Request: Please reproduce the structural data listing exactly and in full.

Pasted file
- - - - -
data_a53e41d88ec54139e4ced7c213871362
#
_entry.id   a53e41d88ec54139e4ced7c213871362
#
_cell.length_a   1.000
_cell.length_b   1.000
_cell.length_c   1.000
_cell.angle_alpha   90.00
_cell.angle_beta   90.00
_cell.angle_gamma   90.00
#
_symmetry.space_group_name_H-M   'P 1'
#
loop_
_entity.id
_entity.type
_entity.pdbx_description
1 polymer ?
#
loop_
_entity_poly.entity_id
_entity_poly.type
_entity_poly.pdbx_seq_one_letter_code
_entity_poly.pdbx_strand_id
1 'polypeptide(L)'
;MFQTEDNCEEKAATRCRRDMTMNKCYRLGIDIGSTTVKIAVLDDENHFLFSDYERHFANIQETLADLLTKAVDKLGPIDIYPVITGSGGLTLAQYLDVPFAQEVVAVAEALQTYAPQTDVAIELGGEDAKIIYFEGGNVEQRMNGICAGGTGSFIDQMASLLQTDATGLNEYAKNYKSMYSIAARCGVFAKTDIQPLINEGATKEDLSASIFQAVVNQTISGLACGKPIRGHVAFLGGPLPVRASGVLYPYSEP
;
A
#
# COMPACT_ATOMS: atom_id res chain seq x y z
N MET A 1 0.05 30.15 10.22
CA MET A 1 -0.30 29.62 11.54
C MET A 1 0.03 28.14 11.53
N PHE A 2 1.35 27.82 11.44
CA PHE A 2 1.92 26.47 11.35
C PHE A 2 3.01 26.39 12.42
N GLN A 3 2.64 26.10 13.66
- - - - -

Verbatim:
data_a53e41d88ec54139e4ced7c213871362
#
_entry.id   a53e41d88ec54139e4ced7c213871362
#
_cell.length_a   1.000
_cell.length_b   1.000
_cell.length_c   1.000
_cell.angle_alpha   90.00
_cell.angle_beta   90.00
_cell.angle_gamma   90.00
#
_symmetry.space_group_name_H-M   'P 1'
#
loop_
_entity.id
_entity.type
_entity.pdbx_description
1 polymer ?
#
loop_
_entity_poly.entity_id
_entity_poly.type
_entity_poly.pdbx_seq_one_letter_code
_entity_poly.pdbx_strand_id
1 'polypeptide(L)'
;MFQTEDNCEEKAATRCRRDMTMNKCYRLGIDIGSTTVKIAVLDDENHFLFSDYERHFANIQETLADLLTKAVDKLGPIDIYPVITGSGGLTLAQYLDVPFAQEVVAVAEALQTYAPQTDVAIELGGEDAKIIYFEGGNVEQRMNGICAGGTGSFIDQMASLLQTDATGLNEYAKNYKSMYSIAARCGVFAKTDIQPLINEGATKEDLSASIFQAVVNQTISGLACGKPIRGHVAFLGGPLPVRASGVLYPYSEP
;
A
#
# COMPACT_ATOMS: atom_id res chain seq x y z
N MET A 1 0.05 30.15 10.22
CA MET A 1 -0.30 29.62 11.54
C MET A 1 0.03 28.14 11.53
N PHE A 2 1.35 27.82 11.44
CA PHE A 2 1.92 26.47 11.35
C PHE A 2 3.01 26.39 12.42
N GLN A 3 2.64 26.10 13.66